Saturday, October 17, 2009

What Happens When You Share

Earlier this month, Titus shared with us an interesting art project she had "borrowed" from another blogger. I say borrowed because readers had been invited to share their creativity in this drawing exercise. You really need to go have a look and see what Titus and her Terrific Twins did.

The premise was simple. What belongs at the end of this string?

Now that seems like a simple concept, but the kids I work with in the afternoon aren't your "average" group, even in the low income neighborhood where we're located. Over half of them come from disadvantaged homes where "absentee parents" can often mean Mom and/or Dad is in the other room, but not interested. Sadly, I've met too many parents who believe "giving birth" was the last responsibility they had to that child. The crime rate continues to climb and gangs are invading our territory, offering to be the caring family a kid may not have at home. So anything I can to do let them know they're worth something and that childhood is suppose to be FUN every now and then, we try. So we took on Titus' art project.

A psychologist would have a field day with the results. Me? I just saw the usual personalities emerging, with an occasional new fact sneaking through.

Now to be fair there were 6 drawings in total. My scanner had a bad day and ate 3/4 of two of the drawings. What you missed was both "common" and "scary". The 11 year old girl who has a good family drew the typical hot air balloon, with lots of flowers, trees and bright colors. The little girl in Kindergarten, with the really rough mother I've met, made me somewhere between sad and shaken. She'd drawn a tree, a stump with a squirrel sitting on it and a colorful rocket in the air. She'd even drawn another smaller Granny. When I asked her what Granny was holding, she said cheerfully, "Oh, that's a gun." Before I could comment, she pointed at the smaller Granny and said, "So if she doesn't behave, the lady will shoot her." I think I'm even more scared of her mother now. This kid just turned six.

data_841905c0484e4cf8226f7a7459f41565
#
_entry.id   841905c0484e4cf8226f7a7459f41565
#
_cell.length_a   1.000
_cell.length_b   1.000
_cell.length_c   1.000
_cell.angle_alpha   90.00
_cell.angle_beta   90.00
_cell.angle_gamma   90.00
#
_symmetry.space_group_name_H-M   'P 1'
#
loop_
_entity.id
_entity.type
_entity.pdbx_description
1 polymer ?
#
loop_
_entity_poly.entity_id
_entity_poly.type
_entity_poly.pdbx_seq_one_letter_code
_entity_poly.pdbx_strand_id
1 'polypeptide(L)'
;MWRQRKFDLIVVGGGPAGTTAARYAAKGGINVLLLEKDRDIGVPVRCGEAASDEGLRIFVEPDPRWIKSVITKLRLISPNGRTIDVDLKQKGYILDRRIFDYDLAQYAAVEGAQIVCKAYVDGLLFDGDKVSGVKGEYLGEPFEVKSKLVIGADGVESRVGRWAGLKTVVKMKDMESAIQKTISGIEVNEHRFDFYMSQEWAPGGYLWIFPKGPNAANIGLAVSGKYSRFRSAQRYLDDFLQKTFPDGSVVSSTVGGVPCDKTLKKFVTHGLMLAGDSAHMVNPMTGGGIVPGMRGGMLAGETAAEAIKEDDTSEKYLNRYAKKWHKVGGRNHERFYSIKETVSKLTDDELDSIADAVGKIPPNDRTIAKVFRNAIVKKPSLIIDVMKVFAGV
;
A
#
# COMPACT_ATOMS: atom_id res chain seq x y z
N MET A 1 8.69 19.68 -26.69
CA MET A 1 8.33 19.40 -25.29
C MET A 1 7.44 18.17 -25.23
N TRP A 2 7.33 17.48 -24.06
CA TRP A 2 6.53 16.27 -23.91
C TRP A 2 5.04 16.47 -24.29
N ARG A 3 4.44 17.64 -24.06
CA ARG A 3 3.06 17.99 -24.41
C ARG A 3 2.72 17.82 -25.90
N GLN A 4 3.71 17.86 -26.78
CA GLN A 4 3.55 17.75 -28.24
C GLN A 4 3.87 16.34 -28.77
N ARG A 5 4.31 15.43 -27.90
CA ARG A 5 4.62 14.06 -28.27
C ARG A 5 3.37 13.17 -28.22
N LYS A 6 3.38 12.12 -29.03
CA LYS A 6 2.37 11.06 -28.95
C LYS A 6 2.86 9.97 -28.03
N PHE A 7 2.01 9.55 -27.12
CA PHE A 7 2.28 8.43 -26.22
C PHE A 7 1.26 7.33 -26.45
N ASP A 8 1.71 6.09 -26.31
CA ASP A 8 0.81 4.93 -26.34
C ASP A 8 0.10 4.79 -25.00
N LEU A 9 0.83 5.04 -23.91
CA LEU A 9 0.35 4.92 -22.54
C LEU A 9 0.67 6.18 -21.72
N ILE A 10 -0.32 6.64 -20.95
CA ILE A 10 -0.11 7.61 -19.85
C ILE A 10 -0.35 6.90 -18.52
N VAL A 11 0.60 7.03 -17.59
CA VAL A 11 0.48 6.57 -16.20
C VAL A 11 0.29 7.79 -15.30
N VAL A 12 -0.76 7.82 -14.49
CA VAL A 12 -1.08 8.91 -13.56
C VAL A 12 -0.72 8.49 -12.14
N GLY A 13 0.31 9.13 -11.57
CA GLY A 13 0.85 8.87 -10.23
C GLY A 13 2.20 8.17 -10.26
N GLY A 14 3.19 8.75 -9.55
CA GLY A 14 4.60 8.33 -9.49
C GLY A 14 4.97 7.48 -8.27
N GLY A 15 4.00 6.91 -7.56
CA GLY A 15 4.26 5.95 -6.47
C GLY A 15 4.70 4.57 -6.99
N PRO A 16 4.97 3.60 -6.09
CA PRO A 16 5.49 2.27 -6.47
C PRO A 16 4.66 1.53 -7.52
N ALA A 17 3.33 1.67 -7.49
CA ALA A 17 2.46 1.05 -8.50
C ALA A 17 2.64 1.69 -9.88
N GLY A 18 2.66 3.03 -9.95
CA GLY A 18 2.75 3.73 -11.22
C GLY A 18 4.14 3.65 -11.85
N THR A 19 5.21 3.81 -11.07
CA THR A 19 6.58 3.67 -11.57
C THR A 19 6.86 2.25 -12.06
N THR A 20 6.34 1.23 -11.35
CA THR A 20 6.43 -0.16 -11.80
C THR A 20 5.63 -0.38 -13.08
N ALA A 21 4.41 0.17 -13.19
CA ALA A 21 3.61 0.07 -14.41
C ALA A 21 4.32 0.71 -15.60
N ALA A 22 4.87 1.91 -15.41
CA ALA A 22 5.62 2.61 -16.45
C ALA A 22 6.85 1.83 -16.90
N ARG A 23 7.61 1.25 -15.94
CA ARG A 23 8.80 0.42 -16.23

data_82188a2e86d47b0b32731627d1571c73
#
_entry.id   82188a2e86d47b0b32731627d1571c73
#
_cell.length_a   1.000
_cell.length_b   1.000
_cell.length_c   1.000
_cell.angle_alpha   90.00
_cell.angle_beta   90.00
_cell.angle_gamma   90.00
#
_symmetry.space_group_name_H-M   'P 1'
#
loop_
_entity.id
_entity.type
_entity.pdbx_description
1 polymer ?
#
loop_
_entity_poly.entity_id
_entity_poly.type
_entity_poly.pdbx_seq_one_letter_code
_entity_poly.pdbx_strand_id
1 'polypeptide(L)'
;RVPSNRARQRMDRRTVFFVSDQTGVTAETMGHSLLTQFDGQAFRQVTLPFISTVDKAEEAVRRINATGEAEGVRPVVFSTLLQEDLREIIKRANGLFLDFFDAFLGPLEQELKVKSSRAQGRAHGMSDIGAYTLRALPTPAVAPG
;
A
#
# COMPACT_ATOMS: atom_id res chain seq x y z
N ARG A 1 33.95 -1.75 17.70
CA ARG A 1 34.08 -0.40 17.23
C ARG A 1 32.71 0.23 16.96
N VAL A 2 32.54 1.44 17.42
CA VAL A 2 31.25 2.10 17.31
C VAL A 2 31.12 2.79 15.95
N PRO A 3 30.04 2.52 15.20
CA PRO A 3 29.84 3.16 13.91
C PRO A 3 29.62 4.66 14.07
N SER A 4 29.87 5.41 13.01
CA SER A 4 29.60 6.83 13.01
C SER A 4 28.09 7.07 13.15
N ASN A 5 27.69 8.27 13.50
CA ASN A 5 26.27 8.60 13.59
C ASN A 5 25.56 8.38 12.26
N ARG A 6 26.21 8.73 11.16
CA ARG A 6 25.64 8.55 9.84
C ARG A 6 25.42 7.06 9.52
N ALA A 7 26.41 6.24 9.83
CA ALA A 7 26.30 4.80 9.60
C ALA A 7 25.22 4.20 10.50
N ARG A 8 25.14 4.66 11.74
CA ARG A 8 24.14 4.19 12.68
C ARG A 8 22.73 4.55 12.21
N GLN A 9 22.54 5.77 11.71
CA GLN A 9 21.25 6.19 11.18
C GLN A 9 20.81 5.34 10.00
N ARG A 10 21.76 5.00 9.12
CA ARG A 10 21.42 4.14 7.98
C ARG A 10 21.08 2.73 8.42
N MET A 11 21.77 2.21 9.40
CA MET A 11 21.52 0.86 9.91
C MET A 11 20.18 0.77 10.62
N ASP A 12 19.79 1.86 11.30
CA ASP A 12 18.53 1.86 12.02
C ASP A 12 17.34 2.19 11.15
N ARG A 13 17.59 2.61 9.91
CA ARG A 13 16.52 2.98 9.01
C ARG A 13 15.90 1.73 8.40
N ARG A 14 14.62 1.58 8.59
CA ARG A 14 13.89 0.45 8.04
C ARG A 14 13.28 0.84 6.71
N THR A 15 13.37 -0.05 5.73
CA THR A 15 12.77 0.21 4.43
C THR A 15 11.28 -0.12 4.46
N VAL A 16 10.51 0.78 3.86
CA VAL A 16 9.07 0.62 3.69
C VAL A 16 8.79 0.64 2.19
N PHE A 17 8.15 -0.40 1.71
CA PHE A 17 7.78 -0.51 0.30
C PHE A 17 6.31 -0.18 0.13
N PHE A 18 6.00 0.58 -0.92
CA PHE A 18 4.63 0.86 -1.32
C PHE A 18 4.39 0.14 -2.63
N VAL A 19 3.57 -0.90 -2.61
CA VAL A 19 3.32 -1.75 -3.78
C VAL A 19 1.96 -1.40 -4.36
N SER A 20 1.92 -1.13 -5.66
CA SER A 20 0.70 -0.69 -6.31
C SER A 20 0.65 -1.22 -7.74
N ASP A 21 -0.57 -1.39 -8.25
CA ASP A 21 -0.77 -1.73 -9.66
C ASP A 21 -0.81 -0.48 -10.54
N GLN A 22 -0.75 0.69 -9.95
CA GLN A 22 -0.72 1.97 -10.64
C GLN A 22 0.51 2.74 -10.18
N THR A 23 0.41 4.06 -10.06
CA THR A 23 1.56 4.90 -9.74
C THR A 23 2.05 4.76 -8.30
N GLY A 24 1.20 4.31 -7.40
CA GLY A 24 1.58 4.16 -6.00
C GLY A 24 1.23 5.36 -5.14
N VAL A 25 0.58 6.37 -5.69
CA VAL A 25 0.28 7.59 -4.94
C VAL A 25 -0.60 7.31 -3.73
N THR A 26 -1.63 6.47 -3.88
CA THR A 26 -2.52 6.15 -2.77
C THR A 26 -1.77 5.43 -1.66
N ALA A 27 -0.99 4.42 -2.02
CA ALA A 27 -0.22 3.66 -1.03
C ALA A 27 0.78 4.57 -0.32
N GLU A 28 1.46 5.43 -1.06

Thankfully, the majority were less horrifying versions. This was done by a boy who is 9. The rest of the kids gave him a hard time for doing something "easy". Part of that was because he found out I had additional coloring pages and he loves to color.

Before I could suggest they work on their own pictures, he said to me. "You know last week I didn't have enough air to blow up a balloon. You know how that feels, don't you?" He has asthma and once he found out I'd been recently diagnosed with the same, we compare notes. He says that if he ever has an attack coming on he'll tell me because he won't have to explain. He then added that he was worried that my recent cold would make me have an asthma attack. I thanked him for thinking of me, then handed him the next coloring sheet.

This drawing was done by his 6 year old sister. She tried to draw an arrow going through the balloon, then decided not to finish it because that would let all the air out. The * are suppose to be stars. Although her brother complained, all of the girls insisted on making the grass at the bottom stretch across the entire page.


With the older kids, the creativity kicked into a higher gear. This girl is 10 and we lovingly refer to her as our "Drama Queen". Yes, to her face. Now when she turns on those crocodile tears to get her way and we just look at her, she dramatically wipes them away before grinning and saying, "I know. I'm such a Drama Queen".